Interests/hobbies: poker, live music, sport
What is your disABILITY? Super Ventricular Tacchiochardia (SVT), Type 1 Diabetes
Do you think having a disABILITY can be seen as a positive thing?
Strangely, I have never seen myself as having a disability. I have had diabetes since I was 18 months’ old and SVT for 13 years, so they have both become an integral party of my life. I think that the most difficult aspect of having a different condition to other people is how they view and feel about it, not necessarily how I view it or feel about it.
Diabetes is an ongoing condition which can have a significant impact on my life if I am not careful in managing it. This really is – believe it or not – a positive thing. It forces me to think about the way I approach every day and consider the impact of certain foods on my health. If I didn’t have diabetes, I might neglect areas of my life which benefit from the structure and effort I have to put into maintaining my condition.
What are the main challenges you have faced and what do you see as your Ability within disABILITY?
Nobody knows anyone is a diabetic until something negative is happening to them (low or high blood sugar level usually). Most people react to diabetes in a number of socially-media driven ways, considering that a chocolate bar might cause my death or an injection might save my life. The truth is usually the opposite, but the key challenges are (i) perception of diabetes (ii) the events throughout the day which might be impacted by diabetes (or on rare occasions SVT, which is unfortunately unstoppable for me without hospital intervention!) and (iii) maintaining the structure needed to look after my condition whilst my diary is increasingly blocked out.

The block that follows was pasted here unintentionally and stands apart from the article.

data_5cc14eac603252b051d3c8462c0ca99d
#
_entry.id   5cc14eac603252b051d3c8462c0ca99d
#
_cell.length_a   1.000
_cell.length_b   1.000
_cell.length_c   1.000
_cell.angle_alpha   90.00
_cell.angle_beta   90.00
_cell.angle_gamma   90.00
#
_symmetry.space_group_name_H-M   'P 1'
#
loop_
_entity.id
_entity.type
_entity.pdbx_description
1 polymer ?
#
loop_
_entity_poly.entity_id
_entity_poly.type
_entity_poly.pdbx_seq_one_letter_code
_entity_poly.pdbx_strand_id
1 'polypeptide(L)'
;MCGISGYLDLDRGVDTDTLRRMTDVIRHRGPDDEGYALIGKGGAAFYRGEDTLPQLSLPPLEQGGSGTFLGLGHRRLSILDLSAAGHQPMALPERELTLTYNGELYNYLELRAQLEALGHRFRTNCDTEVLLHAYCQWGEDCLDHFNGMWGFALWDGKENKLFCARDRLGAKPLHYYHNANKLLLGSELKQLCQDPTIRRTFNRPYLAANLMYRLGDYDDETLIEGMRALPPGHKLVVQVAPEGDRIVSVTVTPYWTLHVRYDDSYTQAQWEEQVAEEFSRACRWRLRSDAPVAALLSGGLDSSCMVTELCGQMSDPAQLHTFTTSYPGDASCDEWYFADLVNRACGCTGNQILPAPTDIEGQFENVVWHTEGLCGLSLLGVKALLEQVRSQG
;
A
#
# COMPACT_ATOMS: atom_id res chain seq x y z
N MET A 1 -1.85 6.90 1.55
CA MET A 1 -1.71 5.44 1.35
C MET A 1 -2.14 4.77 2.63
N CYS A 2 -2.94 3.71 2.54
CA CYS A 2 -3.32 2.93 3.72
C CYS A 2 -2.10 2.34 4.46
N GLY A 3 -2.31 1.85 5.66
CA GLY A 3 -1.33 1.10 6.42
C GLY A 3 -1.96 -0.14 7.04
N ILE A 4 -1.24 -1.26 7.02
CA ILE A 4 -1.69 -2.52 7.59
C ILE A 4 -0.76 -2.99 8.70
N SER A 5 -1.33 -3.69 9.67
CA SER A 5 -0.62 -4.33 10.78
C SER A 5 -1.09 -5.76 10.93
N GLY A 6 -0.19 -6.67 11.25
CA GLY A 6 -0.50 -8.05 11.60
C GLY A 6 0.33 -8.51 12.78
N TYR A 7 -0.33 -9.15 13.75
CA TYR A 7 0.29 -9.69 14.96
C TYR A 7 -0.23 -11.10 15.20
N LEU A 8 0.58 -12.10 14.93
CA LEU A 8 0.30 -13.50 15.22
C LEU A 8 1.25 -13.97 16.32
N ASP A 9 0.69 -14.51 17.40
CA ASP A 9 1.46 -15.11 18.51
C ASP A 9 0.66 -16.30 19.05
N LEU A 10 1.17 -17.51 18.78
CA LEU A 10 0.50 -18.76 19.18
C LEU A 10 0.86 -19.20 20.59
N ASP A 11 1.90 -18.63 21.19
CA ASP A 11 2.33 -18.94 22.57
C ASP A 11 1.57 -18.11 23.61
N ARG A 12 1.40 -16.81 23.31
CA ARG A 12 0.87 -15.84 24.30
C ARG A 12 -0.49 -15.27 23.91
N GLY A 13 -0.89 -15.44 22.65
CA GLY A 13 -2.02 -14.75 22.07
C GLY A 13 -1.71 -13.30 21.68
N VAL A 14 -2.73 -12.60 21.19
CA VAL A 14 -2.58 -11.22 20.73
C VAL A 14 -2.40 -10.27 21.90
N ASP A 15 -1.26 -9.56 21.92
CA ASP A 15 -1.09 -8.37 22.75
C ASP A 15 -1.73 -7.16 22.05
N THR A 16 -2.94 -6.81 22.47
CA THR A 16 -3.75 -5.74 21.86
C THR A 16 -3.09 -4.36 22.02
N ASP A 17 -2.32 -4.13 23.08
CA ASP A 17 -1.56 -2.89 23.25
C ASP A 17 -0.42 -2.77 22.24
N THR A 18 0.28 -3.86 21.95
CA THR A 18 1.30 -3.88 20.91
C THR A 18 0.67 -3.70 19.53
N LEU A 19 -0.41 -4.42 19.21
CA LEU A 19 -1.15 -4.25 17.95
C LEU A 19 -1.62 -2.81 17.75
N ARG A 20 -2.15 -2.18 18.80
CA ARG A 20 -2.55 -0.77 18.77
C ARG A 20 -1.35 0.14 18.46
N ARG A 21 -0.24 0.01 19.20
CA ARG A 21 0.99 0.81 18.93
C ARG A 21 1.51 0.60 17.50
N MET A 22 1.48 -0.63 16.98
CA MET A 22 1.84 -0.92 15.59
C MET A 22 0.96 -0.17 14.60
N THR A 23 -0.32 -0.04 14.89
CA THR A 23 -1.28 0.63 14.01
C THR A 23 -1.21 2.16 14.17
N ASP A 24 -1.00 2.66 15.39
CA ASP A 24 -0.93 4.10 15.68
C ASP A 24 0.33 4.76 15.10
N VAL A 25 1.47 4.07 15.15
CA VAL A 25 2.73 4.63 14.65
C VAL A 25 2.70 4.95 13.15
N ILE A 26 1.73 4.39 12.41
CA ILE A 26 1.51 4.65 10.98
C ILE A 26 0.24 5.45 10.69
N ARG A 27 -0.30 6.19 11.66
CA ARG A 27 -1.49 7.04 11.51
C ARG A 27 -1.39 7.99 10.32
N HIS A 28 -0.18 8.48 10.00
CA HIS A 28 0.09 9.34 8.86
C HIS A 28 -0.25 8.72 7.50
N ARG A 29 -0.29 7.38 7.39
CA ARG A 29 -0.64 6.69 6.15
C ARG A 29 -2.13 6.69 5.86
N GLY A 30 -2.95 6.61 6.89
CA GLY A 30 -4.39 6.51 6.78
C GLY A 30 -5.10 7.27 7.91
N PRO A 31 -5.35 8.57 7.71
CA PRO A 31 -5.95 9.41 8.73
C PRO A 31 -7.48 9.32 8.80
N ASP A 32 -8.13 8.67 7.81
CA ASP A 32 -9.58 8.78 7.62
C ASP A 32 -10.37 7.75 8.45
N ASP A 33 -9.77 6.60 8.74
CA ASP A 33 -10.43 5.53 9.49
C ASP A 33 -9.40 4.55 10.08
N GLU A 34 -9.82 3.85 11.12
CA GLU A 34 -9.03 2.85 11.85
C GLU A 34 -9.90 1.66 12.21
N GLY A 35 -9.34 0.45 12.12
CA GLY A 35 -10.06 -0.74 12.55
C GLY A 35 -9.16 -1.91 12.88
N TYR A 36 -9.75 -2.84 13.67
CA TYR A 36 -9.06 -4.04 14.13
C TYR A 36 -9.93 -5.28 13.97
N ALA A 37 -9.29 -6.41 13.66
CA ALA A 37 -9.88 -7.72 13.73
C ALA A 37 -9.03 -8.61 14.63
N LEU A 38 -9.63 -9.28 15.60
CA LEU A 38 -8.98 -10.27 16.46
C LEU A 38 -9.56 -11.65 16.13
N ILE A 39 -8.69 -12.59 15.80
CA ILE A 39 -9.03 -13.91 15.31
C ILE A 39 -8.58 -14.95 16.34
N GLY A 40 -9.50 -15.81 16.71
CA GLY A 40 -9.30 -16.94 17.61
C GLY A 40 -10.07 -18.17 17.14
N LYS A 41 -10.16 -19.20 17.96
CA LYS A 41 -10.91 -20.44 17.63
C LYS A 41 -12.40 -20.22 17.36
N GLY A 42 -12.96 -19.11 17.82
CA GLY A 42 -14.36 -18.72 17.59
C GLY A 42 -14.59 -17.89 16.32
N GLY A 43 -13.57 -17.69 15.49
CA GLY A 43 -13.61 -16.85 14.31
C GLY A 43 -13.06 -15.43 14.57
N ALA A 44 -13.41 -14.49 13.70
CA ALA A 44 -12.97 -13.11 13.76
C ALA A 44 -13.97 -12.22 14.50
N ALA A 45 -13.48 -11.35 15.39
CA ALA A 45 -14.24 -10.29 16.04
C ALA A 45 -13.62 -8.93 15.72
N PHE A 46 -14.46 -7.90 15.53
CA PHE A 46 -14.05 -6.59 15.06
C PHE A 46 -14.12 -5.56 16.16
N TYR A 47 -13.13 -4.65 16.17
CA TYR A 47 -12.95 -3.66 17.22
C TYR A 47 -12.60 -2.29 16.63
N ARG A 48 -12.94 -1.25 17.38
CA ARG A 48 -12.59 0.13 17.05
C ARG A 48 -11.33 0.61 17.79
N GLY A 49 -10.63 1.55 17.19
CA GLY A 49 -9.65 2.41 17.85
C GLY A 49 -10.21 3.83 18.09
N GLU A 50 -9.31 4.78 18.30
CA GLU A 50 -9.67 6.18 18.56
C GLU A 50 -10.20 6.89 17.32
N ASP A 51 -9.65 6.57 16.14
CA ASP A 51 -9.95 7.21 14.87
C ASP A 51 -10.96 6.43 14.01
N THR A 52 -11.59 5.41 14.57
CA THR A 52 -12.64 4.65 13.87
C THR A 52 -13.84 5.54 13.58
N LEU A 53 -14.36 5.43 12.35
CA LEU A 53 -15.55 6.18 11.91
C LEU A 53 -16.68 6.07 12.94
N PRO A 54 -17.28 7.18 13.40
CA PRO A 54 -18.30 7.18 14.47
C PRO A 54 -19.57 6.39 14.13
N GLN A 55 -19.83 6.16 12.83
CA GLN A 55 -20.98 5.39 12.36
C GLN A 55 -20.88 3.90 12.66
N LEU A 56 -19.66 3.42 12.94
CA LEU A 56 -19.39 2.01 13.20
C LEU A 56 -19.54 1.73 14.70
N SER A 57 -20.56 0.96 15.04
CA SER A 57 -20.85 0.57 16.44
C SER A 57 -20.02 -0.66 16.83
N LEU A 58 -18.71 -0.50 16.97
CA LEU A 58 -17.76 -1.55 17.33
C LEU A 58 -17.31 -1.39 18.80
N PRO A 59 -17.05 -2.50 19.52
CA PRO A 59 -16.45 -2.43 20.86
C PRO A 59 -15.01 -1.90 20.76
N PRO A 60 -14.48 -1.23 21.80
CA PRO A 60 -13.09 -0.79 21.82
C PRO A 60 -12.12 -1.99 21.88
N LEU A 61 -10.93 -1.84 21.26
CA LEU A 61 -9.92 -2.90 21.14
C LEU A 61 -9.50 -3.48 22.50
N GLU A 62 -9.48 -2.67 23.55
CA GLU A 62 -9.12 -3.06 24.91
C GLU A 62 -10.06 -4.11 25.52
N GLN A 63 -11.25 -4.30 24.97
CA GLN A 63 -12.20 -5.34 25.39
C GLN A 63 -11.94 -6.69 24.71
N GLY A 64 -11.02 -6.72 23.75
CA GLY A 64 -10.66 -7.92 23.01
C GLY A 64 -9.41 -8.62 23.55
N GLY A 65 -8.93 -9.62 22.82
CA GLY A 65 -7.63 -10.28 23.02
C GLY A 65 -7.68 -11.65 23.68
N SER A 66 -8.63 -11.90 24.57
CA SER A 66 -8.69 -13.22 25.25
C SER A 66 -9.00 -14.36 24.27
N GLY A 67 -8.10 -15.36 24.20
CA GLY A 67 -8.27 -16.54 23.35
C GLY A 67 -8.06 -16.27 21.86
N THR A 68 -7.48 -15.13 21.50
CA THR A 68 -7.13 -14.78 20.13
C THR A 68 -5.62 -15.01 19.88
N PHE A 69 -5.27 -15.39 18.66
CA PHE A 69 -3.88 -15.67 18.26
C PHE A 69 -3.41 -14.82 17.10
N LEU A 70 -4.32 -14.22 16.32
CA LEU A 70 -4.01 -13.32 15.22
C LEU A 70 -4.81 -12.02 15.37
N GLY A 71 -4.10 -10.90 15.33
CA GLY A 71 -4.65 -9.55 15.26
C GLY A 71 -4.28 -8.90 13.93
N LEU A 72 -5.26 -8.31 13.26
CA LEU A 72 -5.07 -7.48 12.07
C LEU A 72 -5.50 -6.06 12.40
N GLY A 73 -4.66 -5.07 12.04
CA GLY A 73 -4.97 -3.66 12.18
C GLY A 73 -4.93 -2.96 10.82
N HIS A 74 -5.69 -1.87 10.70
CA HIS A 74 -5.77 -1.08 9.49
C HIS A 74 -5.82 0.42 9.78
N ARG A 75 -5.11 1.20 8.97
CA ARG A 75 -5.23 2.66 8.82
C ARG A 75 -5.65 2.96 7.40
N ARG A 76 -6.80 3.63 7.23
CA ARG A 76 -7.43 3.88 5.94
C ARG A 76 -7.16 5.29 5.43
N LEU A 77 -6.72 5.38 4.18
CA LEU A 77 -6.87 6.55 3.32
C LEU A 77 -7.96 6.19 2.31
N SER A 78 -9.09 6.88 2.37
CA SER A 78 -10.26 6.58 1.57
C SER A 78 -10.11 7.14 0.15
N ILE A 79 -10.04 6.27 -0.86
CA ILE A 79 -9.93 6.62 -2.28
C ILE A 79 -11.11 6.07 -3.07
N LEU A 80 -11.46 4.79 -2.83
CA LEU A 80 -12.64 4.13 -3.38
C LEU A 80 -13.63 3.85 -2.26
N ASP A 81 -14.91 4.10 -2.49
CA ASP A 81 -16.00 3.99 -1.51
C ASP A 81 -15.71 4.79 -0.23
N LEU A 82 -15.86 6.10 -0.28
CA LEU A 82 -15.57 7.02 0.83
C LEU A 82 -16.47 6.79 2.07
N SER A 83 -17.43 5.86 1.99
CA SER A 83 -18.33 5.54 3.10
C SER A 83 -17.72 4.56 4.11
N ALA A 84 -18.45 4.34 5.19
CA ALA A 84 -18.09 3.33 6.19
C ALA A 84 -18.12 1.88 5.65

My ability, in the face of these challenges, is to adapt to my day, my meal, the people I’m with or the event I’m attending naturally. That takes a lot of planning, but 31 years bears out the concept of ‘practice makes perfect’.
It’s important to note that the only way it’s possible to achieve this balance is not to consider yourself as a disabled person making room in your life for plans; it’s simply a case of a person making plans. When clients speak to me on the phone, they don’t ask for Tom ‘the diabetic’ or Tom ‘with an occasionally irregular hear condition’, they ask for Tom. They don’t view me through a frame of disability, they simply look at what I am capable of. Everyone should do that.
What advice would you give to others who feel limited by their condition in respect of employment?
Disability isn’t a coat we wear as disabled people, it’s an unwanted hurdle in life’s race. For many people it’s a difficult hurdle in their lives. The important thing about hurdles is that they are something to jump over – to reach higher, push yourself and achieve in spite of, not fall down because of. It’s important to know that getting where you want to (whether in a corporate environment, retail or otherwise) will involve these hurdles and that falling down is absolutely fine. Everyone has done it. It’s getting up that’s important.
The hurdles may be higher for some people, there may be more of them, and the amount of effort and determination needed might be difficult. How we tackle these hurdles is what defines us as people – not as disabled people – and however hard the experience might be to achieve your objectives, they are the other side of the disability hurdle. Once you’ve cleared it, it’s worth it.
“‘Normal’ is what different people come home to and sit on. It’s comfortable and reassuring – but I’d leave it at home “